## Friday, April 19, 2013

### Computing the Strahler numbers for nodes on a tree

Can anyone suggest an easy way of determining Strahler numbers of nodes on a given phylogenetic tree (see http://en.wikipedia.org/wiki/Strahler_number for details).

This should be possible with a simple post-order tree traversal, which we can do easily by reordering our tree "pruningwise" using reorder.phylo(...,"pruningwise") from the ape package.

I think the following code does this, but I'm going to ask the poster to check this for me:

strahlerNumber<-function(tree,plot=TRUE){
cw<-reorder(tree,"pruningwise")
oo<-sapply(tree\$edge[,2],function(x,y)
which(x==y),y=cw\$edge[,2])
SS<-matrix(0,nrow(cw\$edge),2)
SS[cw\$edge[,2]<=length(cw\$tip.label),2]<-1
nn<-unique(cw\$edge[,1])
for(i in 1:cw\$Nnode){
jj<-which(cw\$edge[,1]==nn[i])
s<-sort(SS[jj,2],decreasing=TRUE)
SS[jj,1]<-if(all(sapply(s[2:length(s)],"<",s))) s
else s+1
SS[which(cw\$edge[,2]==cw\$edge[jj,1]),2]<-SS[jj,1]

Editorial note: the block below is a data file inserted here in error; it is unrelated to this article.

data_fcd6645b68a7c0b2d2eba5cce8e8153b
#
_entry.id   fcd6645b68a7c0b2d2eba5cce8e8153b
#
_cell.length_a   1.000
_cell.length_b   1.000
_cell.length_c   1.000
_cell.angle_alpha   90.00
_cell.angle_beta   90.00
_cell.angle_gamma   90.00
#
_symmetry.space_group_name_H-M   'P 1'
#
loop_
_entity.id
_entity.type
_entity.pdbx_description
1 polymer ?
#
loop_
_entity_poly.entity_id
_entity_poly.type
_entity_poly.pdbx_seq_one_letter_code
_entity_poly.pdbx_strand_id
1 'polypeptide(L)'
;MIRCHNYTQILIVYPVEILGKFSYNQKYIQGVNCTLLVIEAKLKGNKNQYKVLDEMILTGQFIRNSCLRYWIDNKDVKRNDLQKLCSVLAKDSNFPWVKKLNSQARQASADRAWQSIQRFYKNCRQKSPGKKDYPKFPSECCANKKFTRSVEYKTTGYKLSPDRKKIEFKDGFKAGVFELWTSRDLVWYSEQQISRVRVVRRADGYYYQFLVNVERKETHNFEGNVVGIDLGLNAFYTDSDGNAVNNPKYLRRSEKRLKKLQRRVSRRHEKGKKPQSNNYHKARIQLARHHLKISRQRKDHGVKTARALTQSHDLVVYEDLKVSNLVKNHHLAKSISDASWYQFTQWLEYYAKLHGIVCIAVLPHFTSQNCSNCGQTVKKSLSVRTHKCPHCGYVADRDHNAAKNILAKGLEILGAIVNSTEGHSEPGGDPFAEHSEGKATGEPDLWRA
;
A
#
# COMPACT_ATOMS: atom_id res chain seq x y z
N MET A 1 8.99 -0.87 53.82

}
ss<-setNames(c(SS[oo,][1,1],SS[oo,2]),
c(tree\$edge[1,1],tree\$edge[,2]))
ss<-ss[order(as.numeric(names(ss)))]
names(ss)[1:length(tree\$tip.label)]<-tree\$tip.label
if(plot){
plot(tree,no.margin=TRUE,edge.width=2)
nodelabels(ss[1:tree\$Nnode+length(tree\$tip.label)])
}
return(ss)
}

E.g.,

> tree<-pbtree(n=12)
> ss<-strahlerNumber(tree,plot=TRUE)
> ss
t11 t12  t3  t2  t5  t6  t4  t9 t10  t7  t8  t1
1  1  1  1  1  1  1  1  1  1  1  1
13  14  15  16  17  18  19  20  21  22  23
3  3  2  2  3  3  2  3  2  2  2

1. Hi Liam,

Alastair here (the r-sig-phylo subscriber that asked this question).

Wowsers. This solution works amazingly well, and is far more elegant to my (still slightly wrong) code. Thanks very much!

I have an additional question, if I may: how could I go about extracting clades of a certain order as unique groups?

For example, if I wanted to extract all the 2nd order clades in the example figure above there would be four groups:
t8,t7
t10,t9,t4
t5,t6
t11,t12,t3

I've been trying to extract the groups based solely on the assigned Strahler number for each node, but the lower ranking identical numbers mess with the extraction (i.e create unique clades that are just subsets of a bigger clade of the same order).

Thanks for time and amazing R skills.

Cheers,
Alastair

1. No problem.